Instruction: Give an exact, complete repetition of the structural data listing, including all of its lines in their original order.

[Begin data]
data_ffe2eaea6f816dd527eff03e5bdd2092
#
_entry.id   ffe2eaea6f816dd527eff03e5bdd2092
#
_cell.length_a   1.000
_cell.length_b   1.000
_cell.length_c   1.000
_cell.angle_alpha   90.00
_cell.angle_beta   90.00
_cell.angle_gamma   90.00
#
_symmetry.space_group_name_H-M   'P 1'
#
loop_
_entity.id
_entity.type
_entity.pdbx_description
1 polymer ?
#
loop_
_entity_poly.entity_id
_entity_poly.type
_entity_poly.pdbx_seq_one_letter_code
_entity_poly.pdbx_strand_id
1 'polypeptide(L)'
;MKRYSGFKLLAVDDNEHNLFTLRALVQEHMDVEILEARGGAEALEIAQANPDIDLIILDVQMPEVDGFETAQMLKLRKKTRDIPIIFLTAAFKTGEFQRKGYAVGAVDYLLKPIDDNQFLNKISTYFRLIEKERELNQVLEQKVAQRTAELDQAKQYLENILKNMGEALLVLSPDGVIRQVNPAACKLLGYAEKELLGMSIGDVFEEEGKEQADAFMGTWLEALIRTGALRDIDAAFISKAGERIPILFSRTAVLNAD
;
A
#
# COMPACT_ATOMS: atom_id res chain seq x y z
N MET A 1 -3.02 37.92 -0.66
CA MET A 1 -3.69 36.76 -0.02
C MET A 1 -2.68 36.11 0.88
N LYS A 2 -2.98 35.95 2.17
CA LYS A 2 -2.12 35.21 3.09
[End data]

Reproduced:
data_ffe2eaea6f816dd527eff03e5bdd2092
#
_entry.id   ffe2eaea6f816dd527eff03e5bdd2092
#
_cell.length_a   1.000
_cell.length_b   1.000
_cell.length_c   1.000
_cell.angle_alpha   90.00
_cell.angle_beta   90.00
_cell.angle_gamma   90.00
#
_symmetry.space_group_name_H-M   'P 1'
#
loop_
_entity.id
_entity.type
_entity.pdbx_description
1 polymer ?
#
loop_
_entity_poly.entity_id
_entity_poly.type
_entity_poly.pdbx_seq_one_letter_code
_entity_poly.pdbx_strand_id
1 'polypeptide(L)'
;MKRYSGFKLLAVDDNEHNLFTLRALVQEHMDVEILEARGGAEALEIAQANPDIDLIILDVQMPEVDGFETAQMLKLRKKTRDIPIIFLTAAFKTGEFQRKGYAVGAVDYLLKPIDDNQFLNKISTYFRLIEKERELNQVLEQKVAQRTAELDQAKQYLENILKNMGEALLVLSPDGVIRQVNPAACKLLGYAEKELLGMSIGDVFEEEGKEQADAFMGTWLEALIRTGALRDIDAAFISKAGERIPILFSRTAVLNAD
;
A
#
# COMPACT_ATOMS: atom_id res chain seq x y z
N MET A 1 -3.02 37.92 -0.66
CA MET A 1 -3.69 36.76 -0.02
C MET A 1 -2.68 36.11 0.88
N LYS A 2 -2.98 35.95 2.17
CA LYS A 2 -2.12 35.21 3.09